After application of the plastic material to the canvas, the same is dried in any suitable manner depending on the nature and character oi. the plastic material and may then be used for cut-- ting therefrom pieces of desired outline. When application of the plastic material to the canvas is made on special machines by spraying. large rolls of such plastic treated canvas may be prepared, dried, and stored for later use.

Cutting out of pieces of desired outline from cloth may be done in any suitable manner such as with the aid of scissors or a knife, or with the aid of a suitable blanking die when a considerable number of layers of cloth may be arranged in a die and a corresponding number of pieces cut out in a single stroke of a press. The outline of the pieces cut out for making separate articles depends upon the shape thereof and the number of cloth layers used. In general, the outline of such pieces represents a developade or development surface of the article with some additional material along the seams or places of juncture thereof in order to produce overlapping seams. In addition, local reinforcement pieces may also be provided, outline of said pieces depending upon the character of the desired reinforcement. For the helmet inlay it is preferable to use two star-shaped pieces 33 and a top piece 3|, as shown in Fig. 5.

Pieces 33 each representing substantially a development surface of the inlay 2|, are folded on a form block 32 illustrated in Fig. 8 to an approximate form of the inlay, as shown in Fig. 7, and the seams are loosely connected in any suitable manner, such for instance as by touching them in places with a heated body such as a soldering iron or by sewing them together with weak thread easily broken. In the drawings such seams or places of juncture of the edges in pieces 33 are indicated by the numerals 33, and the pieces 33 after they are folded are designated by the numerals 34. Seams 33 after the connection therein is effected are additionally painted with the same plastic material in order to insure sulficient quantity thereof at said place of juncture.

Fig. 8 illustrates two folded pieces 34 and the head reinforcing piece 3| ready to be assembled. In assembly, the head piece 3| is put on the bottom of one of the pieces 34, and thereupon the second piece 34 is inserted into the first piece. It is desirable in the process of such assembly to stagger the seams 33 of pieces 34, thereby insuring a stronger construction.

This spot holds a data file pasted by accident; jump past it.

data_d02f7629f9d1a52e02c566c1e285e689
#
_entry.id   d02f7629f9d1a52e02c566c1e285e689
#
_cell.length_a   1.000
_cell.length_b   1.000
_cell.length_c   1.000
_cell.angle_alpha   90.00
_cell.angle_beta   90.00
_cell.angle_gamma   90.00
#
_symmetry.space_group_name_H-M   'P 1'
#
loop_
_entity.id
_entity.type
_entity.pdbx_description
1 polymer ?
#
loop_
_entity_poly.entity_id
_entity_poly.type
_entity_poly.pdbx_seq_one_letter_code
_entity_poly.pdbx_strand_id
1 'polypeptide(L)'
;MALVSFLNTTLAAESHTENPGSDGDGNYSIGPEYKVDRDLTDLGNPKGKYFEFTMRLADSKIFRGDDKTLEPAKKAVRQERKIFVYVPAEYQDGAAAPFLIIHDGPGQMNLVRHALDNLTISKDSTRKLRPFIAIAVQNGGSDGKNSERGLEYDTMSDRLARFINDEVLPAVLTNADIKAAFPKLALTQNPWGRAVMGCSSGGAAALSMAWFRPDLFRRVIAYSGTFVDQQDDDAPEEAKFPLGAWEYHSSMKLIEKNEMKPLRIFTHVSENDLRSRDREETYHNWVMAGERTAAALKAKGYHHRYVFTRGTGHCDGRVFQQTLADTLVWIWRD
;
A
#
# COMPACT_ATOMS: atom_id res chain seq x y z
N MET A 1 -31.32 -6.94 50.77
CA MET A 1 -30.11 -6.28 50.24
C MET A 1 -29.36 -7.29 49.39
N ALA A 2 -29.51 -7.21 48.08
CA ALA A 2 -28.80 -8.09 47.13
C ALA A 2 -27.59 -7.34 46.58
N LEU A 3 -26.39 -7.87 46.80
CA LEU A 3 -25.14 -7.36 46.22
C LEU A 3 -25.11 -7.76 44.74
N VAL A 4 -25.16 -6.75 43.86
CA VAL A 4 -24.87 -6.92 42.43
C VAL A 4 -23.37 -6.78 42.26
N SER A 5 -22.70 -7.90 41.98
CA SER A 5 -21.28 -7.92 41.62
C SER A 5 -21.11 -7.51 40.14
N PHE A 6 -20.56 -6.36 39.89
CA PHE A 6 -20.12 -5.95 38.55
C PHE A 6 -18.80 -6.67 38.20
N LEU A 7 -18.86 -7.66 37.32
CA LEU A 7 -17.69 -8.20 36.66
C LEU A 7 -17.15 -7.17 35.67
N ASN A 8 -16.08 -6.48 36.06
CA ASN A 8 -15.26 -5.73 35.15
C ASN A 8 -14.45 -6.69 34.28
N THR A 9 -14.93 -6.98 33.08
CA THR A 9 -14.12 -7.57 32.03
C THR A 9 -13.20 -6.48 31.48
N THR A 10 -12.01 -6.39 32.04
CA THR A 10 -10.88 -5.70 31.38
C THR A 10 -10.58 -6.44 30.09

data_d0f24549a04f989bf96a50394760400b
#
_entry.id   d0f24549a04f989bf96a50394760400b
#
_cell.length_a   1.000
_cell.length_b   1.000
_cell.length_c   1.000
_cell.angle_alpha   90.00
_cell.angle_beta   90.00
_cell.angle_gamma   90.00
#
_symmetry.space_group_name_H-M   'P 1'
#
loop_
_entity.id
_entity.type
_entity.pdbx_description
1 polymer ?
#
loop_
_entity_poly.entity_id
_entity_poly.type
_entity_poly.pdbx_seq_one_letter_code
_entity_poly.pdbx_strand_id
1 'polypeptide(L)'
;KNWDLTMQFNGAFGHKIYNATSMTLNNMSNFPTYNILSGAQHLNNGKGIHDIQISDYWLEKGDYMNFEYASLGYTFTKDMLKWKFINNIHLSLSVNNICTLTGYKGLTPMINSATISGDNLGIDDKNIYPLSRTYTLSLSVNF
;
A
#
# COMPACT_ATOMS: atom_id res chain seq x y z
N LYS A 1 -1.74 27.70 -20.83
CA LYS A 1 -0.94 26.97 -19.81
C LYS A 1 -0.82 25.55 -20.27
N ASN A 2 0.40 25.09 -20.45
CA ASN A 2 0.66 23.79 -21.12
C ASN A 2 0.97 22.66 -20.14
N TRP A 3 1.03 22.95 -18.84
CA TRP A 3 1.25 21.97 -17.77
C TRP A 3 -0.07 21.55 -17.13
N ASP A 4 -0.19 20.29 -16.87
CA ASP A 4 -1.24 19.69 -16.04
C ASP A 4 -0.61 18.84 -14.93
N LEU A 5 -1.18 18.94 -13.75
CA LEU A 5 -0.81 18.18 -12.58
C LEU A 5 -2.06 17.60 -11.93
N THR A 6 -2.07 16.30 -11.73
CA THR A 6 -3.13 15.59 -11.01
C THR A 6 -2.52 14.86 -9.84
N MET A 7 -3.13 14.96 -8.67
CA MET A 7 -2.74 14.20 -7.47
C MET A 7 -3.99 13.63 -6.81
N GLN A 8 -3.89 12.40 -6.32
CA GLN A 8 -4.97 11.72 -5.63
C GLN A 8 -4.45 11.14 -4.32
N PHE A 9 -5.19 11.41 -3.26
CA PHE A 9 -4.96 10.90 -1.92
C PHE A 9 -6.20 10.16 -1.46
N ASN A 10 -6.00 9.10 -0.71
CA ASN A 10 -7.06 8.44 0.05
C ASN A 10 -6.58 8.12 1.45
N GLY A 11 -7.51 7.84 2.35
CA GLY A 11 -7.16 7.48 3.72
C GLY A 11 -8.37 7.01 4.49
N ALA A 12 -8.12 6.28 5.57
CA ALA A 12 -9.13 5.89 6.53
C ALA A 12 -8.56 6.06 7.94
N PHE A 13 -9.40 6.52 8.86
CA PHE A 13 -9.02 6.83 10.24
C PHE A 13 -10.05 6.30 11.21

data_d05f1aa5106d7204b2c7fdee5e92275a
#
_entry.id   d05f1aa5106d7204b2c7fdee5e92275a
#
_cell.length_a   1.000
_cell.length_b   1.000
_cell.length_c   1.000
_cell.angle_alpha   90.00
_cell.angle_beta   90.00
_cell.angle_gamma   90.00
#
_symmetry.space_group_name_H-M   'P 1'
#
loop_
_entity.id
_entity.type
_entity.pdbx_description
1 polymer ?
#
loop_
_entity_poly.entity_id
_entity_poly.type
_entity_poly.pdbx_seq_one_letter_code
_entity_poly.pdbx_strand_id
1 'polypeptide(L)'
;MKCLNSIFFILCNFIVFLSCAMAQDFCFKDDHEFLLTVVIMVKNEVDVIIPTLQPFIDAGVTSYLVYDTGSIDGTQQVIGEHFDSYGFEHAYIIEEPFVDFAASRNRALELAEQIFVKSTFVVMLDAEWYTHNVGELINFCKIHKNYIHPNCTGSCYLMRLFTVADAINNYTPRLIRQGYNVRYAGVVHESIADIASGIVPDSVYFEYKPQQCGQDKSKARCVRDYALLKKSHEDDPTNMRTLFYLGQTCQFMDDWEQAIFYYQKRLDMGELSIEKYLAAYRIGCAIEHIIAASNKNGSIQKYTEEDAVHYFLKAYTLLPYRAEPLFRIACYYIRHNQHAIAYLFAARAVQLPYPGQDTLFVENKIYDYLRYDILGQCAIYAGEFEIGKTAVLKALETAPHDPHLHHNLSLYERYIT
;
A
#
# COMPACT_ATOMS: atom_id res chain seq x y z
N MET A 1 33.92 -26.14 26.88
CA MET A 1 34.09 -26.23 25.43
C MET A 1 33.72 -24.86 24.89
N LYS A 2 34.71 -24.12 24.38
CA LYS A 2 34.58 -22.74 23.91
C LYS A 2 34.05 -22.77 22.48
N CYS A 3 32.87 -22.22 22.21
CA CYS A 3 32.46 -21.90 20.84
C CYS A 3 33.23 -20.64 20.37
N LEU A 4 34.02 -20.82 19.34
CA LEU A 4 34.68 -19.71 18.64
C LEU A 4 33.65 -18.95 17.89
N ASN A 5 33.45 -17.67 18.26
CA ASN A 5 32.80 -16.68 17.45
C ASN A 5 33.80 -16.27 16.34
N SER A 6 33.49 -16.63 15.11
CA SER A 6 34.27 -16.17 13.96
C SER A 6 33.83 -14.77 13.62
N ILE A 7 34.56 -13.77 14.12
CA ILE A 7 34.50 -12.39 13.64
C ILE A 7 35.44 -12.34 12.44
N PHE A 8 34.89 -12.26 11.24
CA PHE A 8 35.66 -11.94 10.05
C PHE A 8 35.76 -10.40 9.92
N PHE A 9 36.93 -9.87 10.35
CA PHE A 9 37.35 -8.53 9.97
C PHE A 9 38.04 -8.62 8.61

After the pieces 34 and 3| are thus assembled, they are ready to be finally formed and cured in accordance with the present improved method. Such final forming and curing may be done either in a single step or operation or may be divided into a number'of steps, such for instance as into a preforming operation and into the final forming and curing operation. If said final forming and curing is effected in a single operation, the same may be done in a, mold illustrated in Fig. 9. Referring to said figure, the mold device illustrated therein comprises a base 36 adapted to receive a hollow dome 31, which dome is separable from said base and may be secured thereto with the aid of any suitable locking devices, such as devices 38. The forming portion of the dome 31 is formed by an actual helmet shell arranged within said dome. In order to indicate that such shell is a part of the actual helmet, the shell used in said dome is indicated by the numeral 23 used in Figs. 1-4 for designating the shell of the helmet shown therein. The shell 23 is fitted into the dome 31 in such a manner that it may be securely held therein. The shell may be supported in the dome in any suitable manner, such as by placing plugs between the shell 23 and the walls of the dome or by forming on the walls of said dome suitable lugs 39 which are shaped to contact the walls of the shell 23. The pressure exerting member of the molding device is exemplified by a rubber member or blanket 43 arranged on the base 33 and held in the assembled condition of the molding device between the base 36 and the edges of the dome 31 as can be clearly seen from an examination of Fig. 9. A live steam line 4| controlled by a suitable plug 42 and opening with a port 43 into a steam chamber 41 formed under the blanket 43, is provided for admitting live steam into the mold. Similarly for releasing the exhaust steam from the mold there is provided an exhaust steam line 44 controlled with the aid of a plug 45 and opening into the steam chamber with a port 46.